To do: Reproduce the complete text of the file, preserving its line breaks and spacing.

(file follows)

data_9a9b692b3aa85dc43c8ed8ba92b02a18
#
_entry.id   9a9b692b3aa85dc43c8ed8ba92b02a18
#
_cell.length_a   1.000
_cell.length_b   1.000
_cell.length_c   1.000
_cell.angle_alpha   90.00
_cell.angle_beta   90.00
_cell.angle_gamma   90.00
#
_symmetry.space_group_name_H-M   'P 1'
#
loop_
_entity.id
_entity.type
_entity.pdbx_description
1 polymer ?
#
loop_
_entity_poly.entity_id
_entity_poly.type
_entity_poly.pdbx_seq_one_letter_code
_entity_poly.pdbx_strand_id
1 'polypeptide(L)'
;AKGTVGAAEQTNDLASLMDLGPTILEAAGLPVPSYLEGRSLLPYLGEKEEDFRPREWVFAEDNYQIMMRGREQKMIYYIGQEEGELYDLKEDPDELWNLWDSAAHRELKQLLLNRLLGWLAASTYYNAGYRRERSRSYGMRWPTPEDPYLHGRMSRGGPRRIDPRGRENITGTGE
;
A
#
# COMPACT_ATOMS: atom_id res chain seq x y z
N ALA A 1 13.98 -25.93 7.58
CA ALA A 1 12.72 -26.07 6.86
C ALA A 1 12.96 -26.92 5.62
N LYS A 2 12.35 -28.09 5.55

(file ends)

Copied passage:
data_9a9b692b3aa85dc43c8ed8ba92b02a18
#
_entry.id   9a9b692b3aa85dc43c8ed8ba92b02a18
#
_cell.length_a   1.000
_cell.length_b   1.000
_cell.length_c   1.000
_cell.angle_alpha   90.00
_cell.angle_beta   90.00
_cell.angle_gamma   90.00
#
_symmetry.space_group_name_H-M   'P 1'
#
loop_
_entity.id
_entity.type
_entity.pdbx_description
1 polymer ?
#
loop_
_entity_poly.entity_id
_entity_poly.type
_entity_poly.pdbx_seq_one_letter_code
_entity_poly.pdbx_strand_id
1 'polypeptide(L)'
;AKGTVGAAEQTNDLASLMDLGPTILEAAGLPVPSYLEGRSLLPYLGEKEEDFRPREWVFAEDNYQIMMRGREQKMIYYIGQEEGELYDLKEDPDELWNLWDSAAHRELKQLLLNRLLGWLAASTYYNAGYRRERSRSYGMRWPTPEDPYLHGRMSRGGPRRIDPRGRENITGTGE
;
A
#
# COMPACT_ATOMS: atom_id res chain seq x y z
N ALA A 1 13.98 -25.93 7.58
CA ALA A 1 12.72 -26.07 6.86
C ALA A 1 12.96 -26.92 5.62
N LYS A 2 12.35 -28.09 5.55